A recent mistake I made, coupled with some things I’ve read over the past few weeks has led me to use this space for a suggestion for the future.
Several days ago someone sent me an e-mail asking me to send him something. He asked me to send it by “email” (note spelling), but I read it as “mail.” I missed the little “e.” I looked around for his address, couldn’t find it, then stupidly e-mailed him to send me his snail-mail address. He wrote back giving me his e-mail address and I realized what I had done.
The mistake I made was not recognizing the “e” in front of “mail,” though I suspect others have made the same mistake. That damn little “e” gets lost way too easily. What’s worse is using both the hyphenated and non-hyphenated forms. Only a few minutes before I started typing this blog, I read a news story in which the author used both versions (email and e-mail) in the same story. Bad form. We should pick one style and stick with it. I suggest we use the hyphenated form, for the basic reason that “e-mail” is distinct and easy to recognize and it has its own meaning and definition. The form “email” is a degeneration on “mail,” and is neither “mail” nor “e-mail.” Throwing an “e” in front of a word doesn’t necessarily make it an electronic form of something.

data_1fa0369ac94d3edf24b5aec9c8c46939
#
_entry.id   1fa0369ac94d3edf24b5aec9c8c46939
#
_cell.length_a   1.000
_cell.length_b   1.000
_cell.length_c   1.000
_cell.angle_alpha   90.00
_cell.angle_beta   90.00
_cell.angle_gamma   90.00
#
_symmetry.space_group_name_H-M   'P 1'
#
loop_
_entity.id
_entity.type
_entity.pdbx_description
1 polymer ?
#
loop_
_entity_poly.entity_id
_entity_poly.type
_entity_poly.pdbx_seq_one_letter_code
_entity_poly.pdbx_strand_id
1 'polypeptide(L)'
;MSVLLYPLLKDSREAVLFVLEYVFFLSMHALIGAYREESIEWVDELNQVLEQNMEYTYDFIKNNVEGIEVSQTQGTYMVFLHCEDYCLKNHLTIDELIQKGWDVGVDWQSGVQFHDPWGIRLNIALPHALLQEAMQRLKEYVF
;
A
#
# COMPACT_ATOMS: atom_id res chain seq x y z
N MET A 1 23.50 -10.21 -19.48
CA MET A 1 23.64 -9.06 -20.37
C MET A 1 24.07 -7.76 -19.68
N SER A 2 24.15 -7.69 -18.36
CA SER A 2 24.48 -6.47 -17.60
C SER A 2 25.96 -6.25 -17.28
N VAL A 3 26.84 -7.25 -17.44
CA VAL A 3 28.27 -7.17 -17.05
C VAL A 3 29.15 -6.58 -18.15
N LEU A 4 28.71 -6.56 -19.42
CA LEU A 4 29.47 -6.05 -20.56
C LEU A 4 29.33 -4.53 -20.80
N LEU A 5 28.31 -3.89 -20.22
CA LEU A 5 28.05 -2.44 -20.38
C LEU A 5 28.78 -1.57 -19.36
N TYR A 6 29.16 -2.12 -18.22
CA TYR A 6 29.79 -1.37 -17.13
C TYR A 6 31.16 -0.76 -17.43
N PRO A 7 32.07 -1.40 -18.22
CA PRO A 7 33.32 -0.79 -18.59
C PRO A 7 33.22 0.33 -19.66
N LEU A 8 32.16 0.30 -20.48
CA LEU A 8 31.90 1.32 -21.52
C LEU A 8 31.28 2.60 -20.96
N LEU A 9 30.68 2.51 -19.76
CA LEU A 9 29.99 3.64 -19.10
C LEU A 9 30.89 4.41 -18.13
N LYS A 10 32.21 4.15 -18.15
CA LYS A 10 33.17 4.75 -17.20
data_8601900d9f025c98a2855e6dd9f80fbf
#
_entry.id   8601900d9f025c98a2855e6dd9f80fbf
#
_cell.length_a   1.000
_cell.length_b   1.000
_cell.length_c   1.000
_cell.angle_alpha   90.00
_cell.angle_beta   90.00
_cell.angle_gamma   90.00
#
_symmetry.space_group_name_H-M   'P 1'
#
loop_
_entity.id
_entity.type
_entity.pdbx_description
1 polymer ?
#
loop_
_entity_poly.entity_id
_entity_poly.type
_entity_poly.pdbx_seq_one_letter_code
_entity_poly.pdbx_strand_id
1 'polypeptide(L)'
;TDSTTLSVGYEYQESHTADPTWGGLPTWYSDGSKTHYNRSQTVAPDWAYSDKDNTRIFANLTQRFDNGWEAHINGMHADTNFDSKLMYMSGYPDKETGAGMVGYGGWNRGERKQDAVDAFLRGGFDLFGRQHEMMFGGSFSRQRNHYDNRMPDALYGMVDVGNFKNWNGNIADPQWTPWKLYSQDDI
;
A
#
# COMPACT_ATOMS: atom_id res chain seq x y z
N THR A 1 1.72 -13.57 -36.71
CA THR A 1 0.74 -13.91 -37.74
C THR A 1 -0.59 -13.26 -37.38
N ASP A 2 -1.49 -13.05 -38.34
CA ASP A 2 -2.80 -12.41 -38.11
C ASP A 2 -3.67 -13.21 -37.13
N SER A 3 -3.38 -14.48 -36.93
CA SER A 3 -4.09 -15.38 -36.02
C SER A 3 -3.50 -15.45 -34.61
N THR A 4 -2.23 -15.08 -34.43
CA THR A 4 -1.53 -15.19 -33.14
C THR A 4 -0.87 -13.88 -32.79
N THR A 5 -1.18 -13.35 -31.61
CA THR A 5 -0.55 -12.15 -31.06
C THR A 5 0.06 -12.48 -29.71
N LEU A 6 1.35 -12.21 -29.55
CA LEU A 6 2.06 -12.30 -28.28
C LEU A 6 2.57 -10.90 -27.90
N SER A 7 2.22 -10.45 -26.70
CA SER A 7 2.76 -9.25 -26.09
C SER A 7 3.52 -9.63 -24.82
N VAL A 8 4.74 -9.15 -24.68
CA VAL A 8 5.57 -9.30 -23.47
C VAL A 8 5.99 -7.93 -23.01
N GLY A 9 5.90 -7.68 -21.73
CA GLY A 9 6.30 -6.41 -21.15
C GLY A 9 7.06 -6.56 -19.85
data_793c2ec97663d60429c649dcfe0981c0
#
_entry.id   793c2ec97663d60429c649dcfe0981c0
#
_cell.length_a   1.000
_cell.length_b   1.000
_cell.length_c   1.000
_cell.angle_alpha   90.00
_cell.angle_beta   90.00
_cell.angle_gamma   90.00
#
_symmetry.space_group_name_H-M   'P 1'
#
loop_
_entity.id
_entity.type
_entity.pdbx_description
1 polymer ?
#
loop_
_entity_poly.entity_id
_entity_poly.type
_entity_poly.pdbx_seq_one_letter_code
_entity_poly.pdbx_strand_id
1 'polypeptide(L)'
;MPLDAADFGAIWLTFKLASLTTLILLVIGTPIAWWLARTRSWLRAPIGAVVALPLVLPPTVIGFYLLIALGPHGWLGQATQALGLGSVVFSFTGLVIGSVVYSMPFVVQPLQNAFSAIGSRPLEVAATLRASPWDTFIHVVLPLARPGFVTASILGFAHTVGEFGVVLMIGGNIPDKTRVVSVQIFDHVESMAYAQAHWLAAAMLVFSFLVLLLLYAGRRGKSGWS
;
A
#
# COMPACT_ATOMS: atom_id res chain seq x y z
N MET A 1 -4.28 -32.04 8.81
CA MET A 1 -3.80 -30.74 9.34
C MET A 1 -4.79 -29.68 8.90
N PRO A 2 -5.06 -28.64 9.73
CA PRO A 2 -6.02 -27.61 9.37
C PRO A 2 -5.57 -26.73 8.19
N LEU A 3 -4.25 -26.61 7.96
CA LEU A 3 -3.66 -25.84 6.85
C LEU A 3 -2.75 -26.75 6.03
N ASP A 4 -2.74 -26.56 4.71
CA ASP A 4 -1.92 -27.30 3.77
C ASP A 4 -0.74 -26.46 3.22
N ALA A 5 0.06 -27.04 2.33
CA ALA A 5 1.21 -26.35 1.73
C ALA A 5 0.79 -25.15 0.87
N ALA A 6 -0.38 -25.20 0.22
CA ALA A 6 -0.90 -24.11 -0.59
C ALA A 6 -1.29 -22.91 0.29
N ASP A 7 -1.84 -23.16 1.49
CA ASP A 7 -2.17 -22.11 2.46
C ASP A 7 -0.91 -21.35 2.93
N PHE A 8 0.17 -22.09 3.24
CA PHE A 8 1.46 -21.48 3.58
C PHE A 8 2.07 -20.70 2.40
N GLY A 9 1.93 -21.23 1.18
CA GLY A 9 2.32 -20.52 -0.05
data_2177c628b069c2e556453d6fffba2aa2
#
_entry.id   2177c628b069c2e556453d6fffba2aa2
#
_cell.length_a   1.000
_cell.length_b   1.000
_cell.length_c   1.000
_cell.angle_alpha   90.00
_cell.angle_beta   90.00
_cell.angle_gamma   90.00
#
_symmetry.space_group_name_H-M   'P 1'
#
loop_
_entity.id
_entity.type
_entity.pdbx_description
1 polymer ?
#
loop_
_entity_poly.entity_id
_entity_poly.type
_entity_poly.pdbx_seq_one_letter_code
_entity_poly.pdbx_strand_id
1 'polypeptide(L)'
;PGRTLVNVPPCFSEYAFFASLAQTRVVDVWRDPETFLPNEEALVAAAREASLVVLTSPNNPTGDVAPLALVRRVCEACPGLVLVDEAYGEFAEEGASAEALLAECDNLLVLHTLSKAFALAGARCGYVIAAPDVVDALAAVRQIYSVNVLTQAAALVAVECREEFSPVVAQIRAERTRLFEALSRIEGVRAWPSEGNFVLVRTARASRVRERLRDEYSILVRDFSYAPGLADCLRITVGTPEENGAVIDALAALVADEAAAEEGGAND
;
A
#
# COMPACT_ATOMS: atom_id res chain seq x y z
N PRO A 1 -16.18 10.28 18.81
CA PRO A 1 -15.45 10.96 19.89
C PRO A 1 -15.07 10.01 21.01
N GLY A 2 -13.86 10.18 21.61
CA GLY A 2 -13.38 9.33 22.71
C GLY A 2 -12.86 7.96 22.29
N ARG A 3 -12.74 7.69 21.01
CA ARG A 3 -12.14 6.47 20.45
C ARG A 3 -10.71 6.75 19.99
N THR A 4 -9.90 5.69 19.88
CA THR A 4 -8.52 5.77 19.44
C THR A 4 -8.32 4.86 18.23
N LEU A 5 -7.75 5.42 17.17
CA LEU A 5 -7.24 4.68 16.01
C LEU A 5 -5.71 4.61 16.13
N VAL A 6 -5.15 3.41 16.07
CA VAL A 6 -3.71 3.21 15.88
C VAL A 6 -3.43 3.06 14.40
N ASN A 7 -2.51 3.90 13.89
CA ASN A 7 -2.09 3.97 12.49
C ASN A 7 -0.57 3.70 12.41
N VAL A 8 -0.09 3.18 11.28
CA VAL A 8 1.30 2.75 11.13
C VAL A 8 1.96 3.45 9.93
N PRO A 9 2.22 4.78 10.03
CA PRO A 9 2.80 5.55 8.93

But another reason I suggest we use the hyphenated form has to do with some other terms that have appeared recently. The problem is becoming compounded by the presence of various types of electronic gadgets which are being given names beginning with “e.” Now we have ereaders and ebooks and etablets, and God only knows what we’ll have in the future. I don’t mind “ebook” too much, but ereader is hard to grasp with all those vowels converging at the front of the word. For this reason I suggest the following: “e-reader,” “e-book,” and, if necessary, “e-tablet.” To be consistent, we should also use “e-mail,” and that’s the form I intend to use from now on. Bryan A. Garner in his book, A Dictionary of Modern American Usage, recommends the hyphenated version, but he admits the non-hyphenated form may predominate eventually. Generally, hyphens have a way of disappearing, unless a good reason exists for them to be retained.
Of course I’m not deluding myself that I have much clout in the world of grammar and syntax and punctuation and style, so the real problem is getting others to go along. Tell all your friends and neighbors (and your e-friends and e-neighbors–my God, where will it all e-end?). The ultimate is to ge the Chicago Manual of Style to go along and insist that the hyphen be retained. That’s going to take some time. I’ll work on that.
(Note: some of these words, like e-reader, are so new the spell checker on WordPress doesn’t recognize them.)